You’ve heard about neuroplasticity. You’re good with the fact that nerve cells wire together if they fire together. But you want to learn how to make it work for you. Let’s do it…
Play: Be childlike, silly, goofy, spontaneous. Have fun – mess around. The brain loves it.
The human brain contains some 86 billion neurons, all of them forming connections – with synapses – to each other.
If you do the math, that’s about 150,000,000,000,000 (150 trillion) of them. And the fact that those trillions of connections are plastic delivers healing and hope.
In part one we defined neuroplasticity, reviewed its benefits, and detailed how it goes down. And now it’s time to learn how to make it work for us.
The primary info source for this piece is a gold mine article I found on PositivePsychology. “What Is Neuroplasticity? A Psychologist Explains [+14 Tools],” was written by Courtney E. Ackerman, MA. I also grabbed a few tidbits from Psychology Today’s “Neuroplasticity.”
Off we go…
15 ways to rewire your brain
In putting neuroplasticity to work for us, we’re actually rewiring our brain. It’s really no different than an electrician rewiring our home during a remodel or repair.
Now, if we’re going to talk about rewiring the brain, it’s important to emphasize neuroplasticity’s bottom-line…
Neurons that consistently interact form long-lasting functional relationships, just as neurons that no longer play together lose their connections.
Neuropsychologist Dr. Donald O. Hebb summed it up in 1949: cells that wire together fire together.
And a comprehensive one it is – well worth absorbing…
- Aerobic exercise: Helps the brain as much as the heart. It stimulates the release of brain-derived neurotrophic factor (BDNF), often referred to as “Miracle-Gro for the brain.” Studies show that walking an hour a day, five days a week, increases the size of the hippocampus – huge in learning and memory.
- Intermittent fasting: Increases adaptation in neural connections, promotes neuron growth, improves overall cognitive function, and decreases the risk of neurodegenerative disease.
- Traveling: Being in enriched and stimulating environments, with positive social interactions, exposes the brain to new stimuli. And that opens new neural pathways and stimulates activity in the brain.
- Using mnemonic devices: Memory training can enhance connectivity in the frontoparietal network (attention, problem-solving, working memory) and can prevent some age-related memory loss.
- Learning a musical instrument: May increase connectivity between brain regions and help form new neurons.
- Non-dominant hand exercises: Can form new neural pathways and strengthen connectivity between neurons.
- Reading fiction: Increases and enhances connectivity in the brain.
- Expanding vocabulary: Activates visual and auditory processes as well as memory processing.
- Creating artwork: Enhances the connectivity of the brain at rest – the default mode network – which can boost introspection, memory, empathy, attention, and focus.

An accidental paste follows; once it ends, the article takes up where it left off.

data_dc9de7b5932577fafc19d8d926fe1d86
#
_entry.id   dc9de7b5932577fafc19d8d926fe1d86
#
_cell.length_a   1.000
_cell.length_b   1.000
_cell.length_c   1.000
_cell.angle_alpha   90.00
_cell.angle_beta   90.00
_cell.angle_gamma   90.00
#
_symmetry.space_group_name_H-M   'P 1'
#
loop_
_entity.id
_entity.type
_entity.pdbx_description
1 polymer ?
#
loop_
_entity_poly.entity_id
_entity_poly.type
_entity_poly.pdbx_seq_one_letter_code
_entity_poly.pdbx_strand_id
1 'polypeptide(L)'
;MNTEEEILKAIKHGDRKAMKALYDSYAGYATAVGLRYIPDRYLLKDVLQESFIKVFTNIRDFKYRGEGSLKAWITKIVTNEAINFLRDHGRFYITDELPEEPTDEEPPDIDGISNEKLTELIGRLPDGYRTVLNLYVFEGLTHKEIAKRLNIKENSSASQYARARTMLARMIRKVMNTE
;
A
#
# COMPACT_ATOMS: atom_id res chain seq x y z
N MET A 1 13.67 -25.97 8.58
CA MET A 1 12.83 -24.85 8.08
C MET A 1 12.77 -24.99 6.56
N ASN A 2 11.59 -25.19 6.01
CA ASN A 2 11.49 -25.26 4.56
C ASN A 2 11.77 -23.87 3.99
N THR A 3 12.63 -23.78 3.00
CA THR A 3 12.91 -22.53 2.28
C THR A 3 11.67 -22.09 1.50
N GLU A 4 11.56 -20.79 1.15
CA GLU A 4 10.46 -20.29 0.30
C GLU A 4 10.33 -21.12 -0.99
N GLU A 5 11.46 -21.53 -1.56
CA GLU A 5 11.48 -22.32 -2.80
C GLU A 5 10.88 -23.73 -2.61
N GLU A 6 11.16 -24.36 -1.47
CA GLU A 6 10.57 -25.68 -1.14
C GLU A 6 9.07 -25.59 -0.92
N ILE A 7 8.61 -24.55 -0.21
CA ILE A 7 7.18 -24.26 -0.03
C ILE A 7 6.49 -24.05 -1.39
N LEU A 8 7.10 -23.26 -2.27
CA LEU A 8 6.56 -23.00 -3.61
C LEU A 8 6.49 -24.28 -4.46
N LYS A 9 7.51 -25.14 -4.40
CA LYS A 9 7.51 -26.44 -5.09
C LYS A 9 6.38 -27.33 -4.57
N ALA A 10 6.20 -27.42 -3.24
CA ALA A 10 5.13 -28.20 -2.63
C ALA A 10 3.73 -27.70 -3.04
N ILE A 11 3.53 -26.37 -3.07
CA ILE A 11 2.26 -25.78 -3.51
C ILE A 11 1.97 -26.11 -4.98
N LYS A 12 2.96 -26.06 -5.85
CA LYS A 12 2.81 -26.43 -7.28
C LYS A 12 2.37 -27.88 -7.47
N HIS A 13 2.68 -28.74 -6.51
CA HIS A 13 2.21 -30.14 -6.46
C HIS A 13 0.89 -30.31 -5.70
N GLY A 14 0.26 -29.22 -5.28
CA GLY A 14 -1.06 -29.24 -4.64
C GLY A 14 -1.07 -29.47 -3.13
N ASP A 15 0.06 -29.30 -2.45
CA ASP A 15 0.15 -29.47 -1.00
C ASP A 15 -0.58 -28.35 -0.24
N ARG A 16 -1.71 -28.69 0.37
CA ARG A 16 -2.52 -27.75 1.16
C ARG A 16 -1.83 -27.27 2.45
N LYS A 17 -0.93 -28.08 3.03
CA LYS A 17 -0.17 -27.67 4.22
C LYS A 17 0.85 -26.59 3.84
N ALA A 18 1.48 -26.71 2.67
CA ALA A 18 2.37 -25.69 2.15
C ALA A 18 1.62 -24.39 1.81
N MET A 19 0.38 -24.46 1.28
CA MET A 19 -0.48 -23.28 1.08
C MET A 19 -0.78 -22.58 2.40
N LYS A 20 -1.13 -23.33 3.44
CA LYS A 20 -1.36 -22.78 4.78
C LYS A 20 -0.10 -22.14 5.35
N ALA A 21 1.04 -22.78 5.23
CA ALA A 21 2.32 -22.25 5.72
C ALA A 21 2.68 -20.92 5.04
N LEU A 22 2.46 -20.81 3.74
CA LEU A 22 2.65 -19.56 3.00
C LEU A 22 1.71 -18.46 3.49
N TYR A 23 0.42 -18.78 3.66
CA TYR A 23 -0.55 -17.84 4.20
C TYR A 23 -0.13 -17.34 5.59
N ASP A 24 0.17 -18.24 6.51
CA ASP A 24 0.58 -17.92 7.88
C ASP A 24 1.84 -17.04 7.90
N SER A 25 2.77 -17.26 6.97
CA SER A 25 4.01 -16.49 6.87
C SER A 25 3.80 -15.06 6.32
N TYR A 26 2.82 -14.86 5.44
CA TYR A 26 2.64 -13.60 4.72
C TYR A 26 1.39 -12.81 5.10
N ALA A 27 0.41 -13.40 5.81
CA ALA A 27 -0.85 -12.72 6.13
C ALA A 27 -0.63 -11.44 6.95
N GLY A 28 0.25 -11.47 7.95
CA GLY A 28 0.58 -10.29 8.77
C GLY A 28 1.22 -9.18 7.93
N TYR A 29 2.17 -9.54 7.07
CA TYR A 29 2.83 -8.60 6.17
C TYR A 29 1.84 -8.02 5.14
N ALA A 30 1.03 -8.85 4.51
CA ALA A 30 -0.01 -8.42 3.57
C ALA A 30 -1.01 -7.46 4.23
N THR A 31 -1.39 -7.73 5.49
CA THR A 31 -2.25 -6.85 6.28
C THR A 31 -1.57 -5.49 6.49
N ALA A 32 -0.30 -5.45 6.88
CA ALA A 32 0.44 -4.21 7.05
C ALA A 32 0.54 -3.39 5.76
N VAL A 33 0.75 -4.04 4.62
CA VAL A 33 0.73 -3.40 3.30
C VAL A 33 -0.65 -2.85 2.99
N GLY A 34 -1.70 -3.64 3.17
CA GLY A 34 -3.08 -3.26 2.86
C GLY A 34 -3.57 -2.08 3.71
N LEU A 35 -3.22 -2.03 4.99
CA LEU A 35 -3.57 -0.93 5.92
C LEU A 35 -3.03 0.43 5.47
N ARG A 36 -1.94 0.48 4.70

- Dancing: Reduces the risk of Alzheimer’s and increases neural connectivity.
- Play: Be childlike, silly, goofy, spontaneous. Have fun – mess around. The brain loves it.
- Sleeping: Encourages learning retention through the growth of dendritic spines. During a synapse, they help transmit electrical signals to the body of the receiving neuron.
- Mindfulness meditation: As feelings and thoughts work toward a more pleasant outlook, the brain is also transforming – making this way of thought more of a default. Other mental trainings can accomplish the same.
- Practicing and repeating positive activities, even mentally rehearsing them: Practice and repetition don’t necessarily have to make perfect. But they can sure solidify good habits.
- Developing a sense of purpose in life: How can the brain maintain balance if it feels directionless?
I’m telling you, each and every one of them is solid. And you know what? There are plenty more to be discovered with a click or two.
The items on the list are general rewiring techniques. But in her article, Ms. Ackerman includes interventions for these specific situations: brain trauma, anxiety, depression, OCD, ADHD, autism spectrum disorder, and chronic pain.
It’s really interesting and helpful info. And all the more reason to read her piece.
Making us who we want to be
The wonder of neuroplasticity: neurons wiring together because they fire together. It’s what made us who we are in the first place.
And it can help us become who we want to be.
So much more to learn…
And last, but certainly not least, those Chipur mood and anxiety info and inspiration titles.
Bill White does not intend to replace the care of a licensed medical or mental health professional. The material is provided for informational purposes only. Always talk with your medical and/or mental health provider before making decisions.